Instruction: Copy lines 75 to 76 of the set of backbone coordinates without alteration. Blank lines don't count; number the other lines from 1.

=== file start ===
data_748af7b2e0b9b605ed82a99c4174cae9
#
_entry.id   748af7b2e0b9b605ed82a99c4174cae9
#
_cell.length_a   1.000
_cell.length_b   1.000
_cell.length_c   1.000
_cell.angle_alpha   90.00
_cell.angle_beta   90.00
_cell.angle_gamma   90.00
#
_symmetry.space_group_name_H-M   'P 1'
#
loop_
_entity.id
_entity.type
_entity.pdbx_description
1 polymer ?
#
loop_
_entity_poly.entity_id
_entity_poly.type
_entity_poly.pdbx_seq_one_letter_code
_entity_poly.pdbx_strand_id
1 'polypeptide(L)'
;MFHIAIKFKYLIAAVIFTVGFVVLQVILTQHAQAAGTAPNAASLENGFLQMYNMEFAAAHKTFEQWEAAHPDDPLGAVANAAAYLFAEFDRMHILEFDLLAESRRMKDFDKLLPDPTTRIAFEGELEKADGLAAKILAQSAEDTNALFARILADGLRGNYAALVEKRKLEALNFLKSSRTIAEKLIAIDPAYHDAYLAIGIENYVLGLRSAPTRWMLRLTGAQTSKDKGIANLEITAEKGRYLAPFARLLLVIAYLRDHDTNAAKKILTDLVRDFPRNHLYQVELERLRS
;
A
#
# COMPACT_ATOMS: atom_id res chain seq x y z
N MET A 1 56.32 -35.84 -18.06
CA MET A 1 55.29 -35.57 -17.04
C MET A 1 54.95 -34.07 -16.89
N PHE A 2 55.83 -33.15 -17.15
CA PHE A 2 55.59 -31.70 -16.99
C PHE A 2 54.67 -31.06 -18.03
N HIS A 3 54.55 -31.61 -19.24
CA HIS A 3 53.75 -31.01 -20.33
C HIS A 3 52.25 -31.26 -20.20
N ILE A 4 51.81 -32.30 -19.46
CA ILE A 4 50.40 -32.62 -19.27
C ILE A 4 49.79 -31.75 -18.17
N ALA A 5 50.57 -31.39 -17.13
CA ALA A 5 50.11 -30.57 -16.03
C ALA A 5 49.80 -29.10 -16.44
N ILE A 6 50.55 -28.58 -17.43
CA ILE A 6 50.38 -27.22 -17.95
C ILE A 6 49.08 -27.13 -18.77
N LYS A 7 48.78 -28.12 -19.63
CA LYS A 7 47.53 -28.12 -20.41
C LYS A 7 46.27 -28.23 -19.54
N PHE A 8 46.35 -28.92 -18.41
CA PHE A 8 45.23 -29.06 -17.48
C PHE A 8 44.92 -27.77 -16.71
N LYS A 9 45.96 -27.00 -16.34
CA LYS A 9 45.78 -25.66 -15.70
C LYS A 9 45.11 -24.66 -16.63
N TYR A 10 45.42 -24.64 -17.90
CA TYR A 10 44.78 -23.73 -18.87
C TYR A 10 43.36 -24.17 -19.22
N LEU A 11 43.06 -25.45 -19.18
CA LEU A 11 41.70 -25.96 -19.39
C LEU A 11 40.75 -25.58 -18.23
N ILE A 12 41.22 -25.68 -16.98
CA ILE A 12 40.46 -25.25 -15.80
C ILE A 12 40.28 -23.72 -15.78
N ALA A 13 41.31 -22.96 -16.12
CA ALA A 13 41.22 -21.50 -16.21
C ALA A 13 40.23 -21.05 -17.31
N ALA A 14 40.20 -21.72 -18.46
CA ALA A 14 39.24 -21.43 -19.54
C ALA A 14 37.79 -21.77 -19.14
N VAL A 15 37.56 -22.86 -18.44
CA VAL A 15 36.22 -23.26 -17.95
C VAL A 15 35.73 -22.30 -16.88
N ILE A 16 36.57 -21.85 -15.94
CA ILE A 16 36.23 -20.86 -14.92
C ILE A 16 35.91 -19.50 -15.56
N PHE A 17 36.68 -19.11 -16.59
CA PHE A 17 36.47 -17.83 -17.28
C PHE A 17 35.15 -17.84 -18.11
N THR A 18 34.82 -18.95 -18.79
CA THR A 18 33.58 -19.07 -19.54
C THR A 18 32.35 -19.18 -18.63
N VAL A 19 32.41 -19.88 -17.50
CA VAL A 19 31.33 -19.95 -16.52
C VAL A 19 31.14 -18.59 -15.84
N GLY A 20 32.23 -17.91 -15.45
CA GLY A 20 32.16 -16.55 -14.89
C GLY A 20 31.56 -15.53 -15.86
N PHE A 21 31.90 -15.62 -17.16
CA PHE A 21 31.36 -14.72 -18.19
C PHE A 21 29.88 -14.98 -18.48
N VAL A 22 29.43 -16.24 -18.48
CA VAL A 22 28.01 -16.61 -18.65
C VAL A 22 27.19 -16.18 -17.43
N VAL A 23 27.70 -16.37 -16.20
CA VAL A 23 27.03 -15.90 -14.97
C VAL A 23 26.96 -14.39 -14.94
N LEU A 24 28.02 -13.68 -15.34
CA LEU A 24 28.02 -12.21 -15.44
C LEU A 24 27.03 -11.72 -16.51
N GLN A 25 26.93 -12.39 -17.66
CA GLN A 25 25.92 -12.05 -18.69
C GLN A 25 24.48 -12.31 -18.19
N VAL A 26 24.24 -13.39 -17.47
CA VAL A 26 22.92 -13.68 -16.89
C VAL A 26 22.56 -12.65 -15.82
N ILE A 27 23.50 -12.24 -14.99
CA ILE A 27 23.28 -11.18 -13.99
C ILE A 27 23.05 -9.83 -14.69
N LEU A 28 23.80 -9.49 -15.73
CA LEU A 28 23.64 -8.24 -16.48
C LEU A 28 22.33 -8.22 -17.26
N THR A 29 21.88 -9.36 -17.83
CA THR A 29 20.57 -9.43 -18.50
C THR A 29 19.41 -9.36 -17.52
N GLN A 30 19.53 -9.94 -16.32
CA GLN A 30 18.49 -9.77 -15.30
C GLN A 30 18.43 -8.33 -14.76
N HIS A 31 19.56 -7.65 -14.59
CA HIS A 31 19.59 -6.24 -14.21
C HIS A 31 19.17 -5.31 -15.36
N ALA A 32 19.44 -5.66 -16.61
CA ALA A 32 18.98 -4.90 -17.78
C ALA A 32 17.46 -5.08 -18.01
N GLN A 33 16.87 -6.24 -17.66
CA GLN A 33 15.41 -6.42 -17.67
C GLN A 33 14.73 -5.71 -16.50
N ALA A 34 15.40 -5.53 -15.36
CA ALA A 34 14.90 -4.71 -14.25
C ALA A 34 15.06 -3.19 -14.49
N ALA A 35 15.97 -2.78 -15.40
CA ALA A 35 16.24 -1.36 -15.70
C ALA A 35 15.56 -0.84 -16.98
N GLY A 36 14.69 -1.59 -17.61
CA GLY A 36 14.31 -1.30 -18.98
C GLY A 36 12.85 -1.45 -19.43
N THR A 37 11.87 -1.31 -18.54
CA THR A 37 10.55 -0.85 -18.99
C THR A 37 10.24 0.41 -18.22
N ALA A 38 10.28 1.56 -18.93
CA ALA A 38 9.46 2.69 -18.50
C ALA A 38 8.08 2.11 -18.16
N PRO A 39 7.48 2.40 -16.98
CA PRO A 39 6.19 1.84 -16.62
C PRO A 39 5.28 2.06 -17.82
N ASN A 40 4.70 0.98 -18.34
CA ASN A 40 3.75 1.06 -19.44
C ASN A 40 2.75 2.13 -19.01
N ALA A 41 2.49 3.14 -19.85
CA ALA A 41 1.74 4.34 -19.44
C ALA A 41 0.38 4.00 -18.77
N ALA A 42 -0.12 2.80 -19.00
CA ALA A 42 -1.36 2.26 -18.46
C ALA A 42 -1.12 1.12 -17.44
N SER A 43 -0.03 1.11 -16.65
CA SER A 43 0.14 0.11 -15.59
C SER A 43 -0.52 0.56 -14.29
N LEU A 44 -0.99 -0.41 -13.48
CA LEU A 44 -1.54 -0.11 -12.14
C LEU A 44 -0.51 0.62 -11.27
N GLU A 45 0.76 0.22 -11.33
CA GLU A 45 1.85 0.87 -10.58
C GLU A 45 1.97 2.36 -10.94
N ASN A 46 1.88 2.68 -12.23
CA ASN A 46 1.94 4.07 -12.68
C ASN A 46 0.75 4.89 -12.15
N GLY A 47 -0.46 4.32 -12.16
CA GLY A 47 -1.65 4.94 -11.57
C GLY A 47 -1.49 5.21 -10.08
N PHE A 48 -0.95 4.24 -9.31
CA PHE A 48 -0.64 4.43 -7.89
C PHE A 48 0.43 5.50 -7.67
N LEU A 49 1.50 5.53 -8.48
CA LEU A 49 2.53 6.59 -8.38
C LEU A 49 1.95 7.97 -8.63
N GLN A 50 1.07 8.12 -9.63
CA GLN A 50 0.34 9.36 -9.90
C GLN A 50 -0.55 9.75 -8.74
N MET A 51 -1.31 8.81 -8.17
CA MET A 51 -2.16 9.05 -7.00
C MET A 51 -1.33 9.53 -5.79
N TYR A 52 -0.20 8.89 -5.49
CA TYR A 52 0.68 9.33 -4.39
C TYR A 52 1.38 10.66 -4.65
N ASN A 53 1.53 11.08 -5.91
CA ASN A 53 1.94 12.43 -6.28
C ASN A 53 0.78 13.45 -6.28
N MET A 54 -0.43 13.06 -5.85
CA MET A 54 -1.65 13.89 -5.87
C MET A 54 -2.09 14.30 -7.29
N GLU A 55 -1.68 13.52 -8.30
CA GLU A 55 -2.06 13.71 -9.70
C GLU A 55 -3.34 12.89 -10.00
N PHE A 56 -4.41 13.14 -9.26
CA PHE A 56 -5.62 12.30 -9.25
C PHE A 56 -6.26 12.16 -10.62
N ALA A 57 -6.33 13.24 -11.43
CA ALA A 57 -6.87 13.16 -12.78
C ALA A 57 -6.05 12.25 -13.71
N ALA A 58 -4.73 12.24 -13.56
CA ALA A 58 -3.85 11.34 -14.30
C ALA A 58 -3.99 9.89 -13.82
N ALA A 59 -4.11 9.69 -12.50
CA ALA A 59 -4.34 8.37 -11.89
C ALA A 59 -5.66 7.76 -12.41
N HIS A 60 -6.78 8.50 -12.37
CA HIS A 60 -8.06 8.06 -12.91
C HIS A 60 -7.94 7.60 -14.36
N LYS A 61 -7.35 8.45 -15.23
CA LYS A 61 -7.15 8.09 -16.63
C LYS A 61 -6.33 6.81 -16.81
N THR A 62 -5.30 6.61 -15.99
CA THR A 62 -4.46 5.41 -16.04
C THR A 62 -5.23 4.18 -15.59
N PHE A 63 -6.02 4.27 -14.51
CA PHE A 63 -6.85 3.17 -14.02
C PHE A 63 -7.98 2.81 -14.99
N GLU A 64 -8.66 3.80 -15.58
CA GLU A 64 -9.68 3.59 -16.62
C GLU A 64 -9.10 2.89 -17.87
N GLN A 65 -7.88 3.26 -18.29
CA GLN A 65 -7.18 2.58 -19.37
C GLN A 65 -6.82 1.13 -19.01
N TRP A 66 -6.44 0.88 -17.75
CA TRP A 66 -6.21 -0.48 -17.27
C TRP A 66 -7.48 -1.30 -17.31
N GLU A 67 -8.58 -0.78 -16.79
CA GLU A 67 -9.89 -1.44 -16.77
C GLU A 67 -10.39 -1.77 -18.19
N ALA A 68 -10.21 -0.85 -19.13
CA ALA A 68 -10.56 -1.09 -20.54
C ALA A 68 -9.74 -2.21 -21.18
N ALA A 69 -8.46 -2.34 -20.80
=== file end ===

C VAL A 15 35.73 -22.30 -16.88
N ILE A 16 36.57 -21.85 -15.94